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Thursday, Jun 8, 2023

Silvergate Bank Shifts Into Growth Mode

After shrinking in the face of what it presciently viewed as an overheated housing market, Silvergate Bank is shifting gears, seeking to make loans and grow in size.

In December, the $300 million bank received two pieces of good news. Regulators lifted a two-year cease and desist order and granted its long-standing request to change its charter to a commercial bank from an industrial loan company, which is similar to a bank but doesn’t offer checking accounts.

New chief executive Alan J. Lane says the news couldn’t have come at a better time.

“Given the state of the financial markets in general and the sluggishness of the economy, we know a lot of banks are unable to lend right now and we’re hoping to fill that void,” said Lane.

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Three years ago, Silvergate’s management decided the residential real estate market was on the verge of a correction. Turns out the forecast was a bit early, but on target.

As a result, Silvergate pulled back from lending, a move that likely didn’t help its standing with regulators.

The cease and desist order levied in December 2005, one of the strongest regulatory sanctions a bank can receive, called for the institution to make a number of changes, including installing a qualified manager and reducing its reliance on brokered deposits, or those acquired from third parties and generally paying higher interest rates.

It also tried to sell itself to Wescom Credit Union of Pasadena, in a precedent-setting transaction that was scuttled when Wal-Mart attempted to purchase a Utah industrial loan business.

After Congress voted a moratorium on all sales of ILCs, Silvergate arranged a private placement that was to give majority ownership to a Virginia private equity group. The deal fizzled when the group failed to line up investors.

Lane says the latest changes, particularly the ability to let customers make deposits in checking accounts, give the La Jolla-based bank a chance to grow significantly.

“Besides the SBA lending that we’re already doing, we’re looking to make business loans, lines of credit and equipment loans,” he said.

Lost Customers

Business loan customers generally maintain checking accounts with the banks where they have loans, but because Silvergate didn’t offer checking account services, it lost out on a lot of customers, Lane says.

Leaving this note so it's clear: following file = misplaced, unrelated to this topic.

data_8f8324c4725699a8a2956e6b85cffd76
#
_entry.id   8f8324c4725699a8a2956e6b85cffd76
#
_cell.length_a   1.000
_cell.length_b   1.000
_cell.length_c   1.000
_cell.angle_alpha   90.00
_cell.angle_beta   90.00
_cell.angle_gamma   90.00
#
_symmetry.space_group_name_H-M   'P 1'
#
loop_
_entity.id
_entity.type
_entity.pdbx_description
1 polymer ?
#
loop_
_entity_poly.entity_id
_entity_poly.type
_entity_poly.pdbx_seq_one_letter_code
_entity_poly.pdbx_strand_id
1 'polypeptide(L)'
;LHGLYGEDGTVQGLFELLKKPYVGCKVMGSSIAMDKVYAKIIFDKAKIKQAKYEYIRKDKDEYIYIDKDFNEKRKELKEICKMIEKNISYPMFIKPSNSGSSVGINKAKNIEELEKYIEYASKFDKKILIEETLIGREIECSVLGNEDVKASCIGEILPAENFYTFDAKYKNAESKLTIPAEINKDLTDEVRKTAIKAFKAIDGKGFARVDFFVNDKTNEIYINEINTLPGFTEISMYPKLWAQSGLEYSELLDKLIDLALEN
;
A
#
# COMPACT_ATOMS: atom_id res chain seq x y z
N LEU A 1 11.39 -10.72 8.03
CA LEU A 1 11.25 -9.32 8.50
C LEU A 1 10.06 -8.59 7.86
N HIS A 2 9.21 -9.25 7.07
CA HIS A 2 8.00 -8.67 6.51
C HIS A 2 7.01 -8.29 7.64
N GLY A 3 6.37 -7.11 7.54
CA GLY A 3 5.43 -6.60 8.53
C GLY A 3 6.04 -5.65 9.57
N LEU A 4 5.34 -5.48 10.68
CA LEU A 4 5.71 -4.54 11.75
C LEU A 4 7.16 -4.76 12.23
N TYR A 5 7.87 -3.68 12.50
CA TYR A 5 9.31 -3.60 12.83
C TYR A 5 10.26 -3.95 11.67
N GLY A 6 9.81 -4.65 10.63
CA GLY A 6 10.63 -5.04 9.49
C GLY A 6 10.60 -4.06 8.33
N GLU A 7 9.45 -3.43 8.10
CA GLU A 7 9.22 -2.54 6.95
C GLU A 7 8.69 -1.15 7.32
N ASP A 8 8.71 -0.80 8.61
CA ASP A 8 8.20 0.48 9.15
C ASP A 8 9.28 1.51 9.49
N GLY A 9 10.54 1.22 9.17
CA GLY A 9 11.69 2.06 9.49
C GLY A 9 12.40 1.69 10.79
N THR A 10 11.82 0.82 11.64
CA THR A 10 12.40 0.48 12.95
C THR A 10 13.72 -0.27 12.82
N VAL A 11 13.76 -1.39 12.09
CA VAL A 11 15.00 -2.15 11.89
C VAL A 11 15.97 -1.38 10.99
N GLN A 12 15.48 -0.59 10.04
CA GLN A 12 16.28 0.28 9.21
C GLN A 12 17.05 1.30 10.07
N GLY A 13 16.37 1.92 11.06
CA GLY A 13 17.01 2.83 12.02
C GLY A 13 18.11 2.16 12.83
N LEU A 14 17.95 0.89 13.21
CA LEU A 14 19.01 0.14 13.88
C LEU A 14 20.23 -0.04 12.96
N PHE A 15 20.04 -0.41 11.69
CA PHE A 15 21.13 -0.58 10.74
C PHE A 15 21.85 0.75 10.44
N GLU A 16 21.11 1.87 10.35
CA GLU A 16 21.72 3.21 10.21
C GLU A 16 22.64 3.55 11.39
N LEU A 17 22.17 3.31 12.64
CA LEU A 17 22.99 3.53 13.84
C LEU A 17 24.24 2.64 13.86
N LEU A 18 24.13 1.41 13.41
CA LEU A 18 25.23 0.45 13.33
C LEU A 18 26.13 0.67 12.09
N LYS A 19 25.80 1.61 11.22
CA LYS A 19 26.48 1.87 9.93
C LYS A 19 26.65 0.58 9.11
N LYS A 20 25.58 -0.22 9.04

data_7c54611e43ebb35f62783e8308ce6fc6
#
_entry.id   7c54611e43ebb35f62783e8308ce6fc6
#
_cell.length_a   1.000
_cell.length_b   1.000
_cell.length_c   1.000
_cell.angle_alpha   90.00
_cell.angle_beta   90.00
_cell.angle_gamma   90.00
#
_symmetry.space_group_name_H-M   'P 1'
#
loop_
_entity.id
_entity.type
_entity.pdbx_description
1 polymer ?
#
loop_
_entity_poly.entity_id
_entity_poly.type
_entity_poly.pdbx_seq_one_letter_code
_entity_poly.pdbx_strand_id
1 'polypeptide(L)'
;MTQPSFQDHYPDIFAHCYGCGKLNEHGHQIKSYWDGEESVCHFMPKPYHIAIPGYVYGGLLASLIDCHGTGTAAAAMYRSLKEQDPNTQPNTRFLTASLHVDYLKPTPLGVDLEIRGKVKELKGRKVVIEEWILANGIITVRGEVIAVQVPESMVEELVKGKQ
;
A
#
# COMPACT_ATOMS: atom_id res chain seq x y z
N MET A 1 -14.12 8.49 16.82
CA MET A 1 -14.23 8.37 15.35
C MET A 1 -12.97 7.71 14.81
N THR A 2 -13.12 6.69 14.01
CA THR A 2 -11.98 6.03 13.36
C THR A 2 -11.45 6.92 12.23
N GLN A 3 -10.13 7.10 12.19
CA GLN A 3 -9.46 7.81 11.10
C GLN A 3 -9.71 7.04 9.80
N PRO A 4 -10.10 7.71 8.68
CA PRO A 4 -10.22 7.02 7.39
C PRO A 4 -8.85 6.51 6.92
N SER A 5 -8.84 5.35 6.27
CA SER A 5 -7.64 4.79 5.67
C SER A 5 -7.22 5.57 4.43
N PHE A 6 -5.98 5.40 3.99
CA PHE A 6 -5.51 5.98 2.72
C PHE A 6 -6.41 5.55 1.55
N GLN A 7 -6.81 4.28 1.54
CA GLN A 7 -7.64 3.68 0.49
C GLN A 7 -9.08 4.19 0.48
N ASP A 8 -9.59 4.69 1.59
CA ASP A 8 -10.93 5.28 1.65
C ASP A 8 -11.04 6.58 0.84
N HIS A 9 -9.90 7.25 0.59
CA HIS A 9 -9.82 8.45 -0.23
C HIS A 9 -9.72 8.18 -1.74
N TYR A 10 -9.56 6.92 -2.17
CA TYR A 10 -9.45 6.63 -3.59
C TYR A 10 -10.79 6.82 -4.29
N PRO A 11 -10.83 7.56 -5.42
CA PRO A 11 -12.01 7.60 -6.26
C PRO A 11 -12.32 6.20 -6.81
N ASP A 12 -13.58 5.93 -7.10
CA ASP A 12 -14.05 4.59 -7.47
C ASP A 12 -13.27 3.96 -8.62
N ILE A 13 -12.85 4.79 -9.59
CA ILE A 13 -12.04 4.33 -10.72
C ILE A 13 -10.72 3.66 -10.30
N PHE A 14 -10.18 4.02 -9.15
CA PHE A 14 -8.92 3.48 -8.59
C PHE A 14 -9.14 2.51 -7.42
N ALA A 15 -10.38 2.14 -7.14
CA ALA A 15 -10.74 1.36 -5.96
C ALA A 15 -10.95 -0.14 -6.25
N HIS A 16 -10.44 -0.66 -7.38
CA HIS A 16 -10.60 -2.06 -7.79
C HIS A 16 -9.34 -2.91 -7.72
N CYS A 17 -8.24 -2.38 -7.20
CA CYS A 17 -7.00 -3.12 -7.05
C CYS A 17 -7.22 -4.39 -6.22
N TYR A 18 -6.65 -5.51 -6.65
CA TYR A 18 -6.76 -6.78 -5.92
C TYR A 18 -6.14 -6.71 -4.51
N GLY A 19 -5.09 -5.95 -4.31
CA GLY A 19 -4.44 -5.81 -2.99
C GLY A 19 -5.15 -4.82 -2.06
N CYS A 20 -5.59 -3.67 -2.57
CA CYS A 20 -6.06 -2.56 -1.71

“A lot of things (businesses) needed on the deposit side, we couldn’t offer,” he said.

Silvergate is still implementing some of the changes necessary for business loans, but once that’s completed, Lane says the bank could increase in size 10 percent to 20 percent.

He’s looking to boost the current staff of 40 by as many as eight new hires.

In addition, Silvergate’s hefty capital position (its leverage ratio is above 11 percent or twice the minimum required) puts it in good position to buy branches, or entire banks, now under government control, Lane says.

Through the end of September, Silvergate reported net earnings of $539,000, and classified about 1.3 percent of its loans as problems, meaning past due at least 90 days. Both show the bank is healthy, especially in a down economy.

On Solid Ground

Lane says Dennis Frank, Silvergate’s former CEO, had the foresight to avoid higher-risk construction and land loans. As a result, Silvergate is now in better position than many other community banks to extend credit.

Frank remains chairman and CEO of Silvergate Capital, the bank’s privately held parent firm. In addition to La Jolla, the bank has offices in La Mesa, Lancaster and Riverside.

Lane comes to Silvergate from Professional Business Bank, where he served as executive chairman for a year. Previously, he was chief executive at the Business Bank of California, until it was sold to Union Bank of California in 2004.

Earlier, Lane was chief operating officer and a founding manager at Southwest Community Bank in Carlsbad. In 2006, Southwest was sold to Sacramento’s Placer Sierra Bancshares for $175 million, a deal valued at 3.5 times the community bank’s book value at the time it was announced. Lane has more than 25 years of corporate and financial institution leadership experience.

David DeVol, a shareholder and former chief executive at Silvergate, says he’s optimistic the charter change will make the bank more attractive to potential buyers.

“As an organizer of the bank, I’ve had my money tied up in it since 1986, and I’d love to get my money out,” he said.


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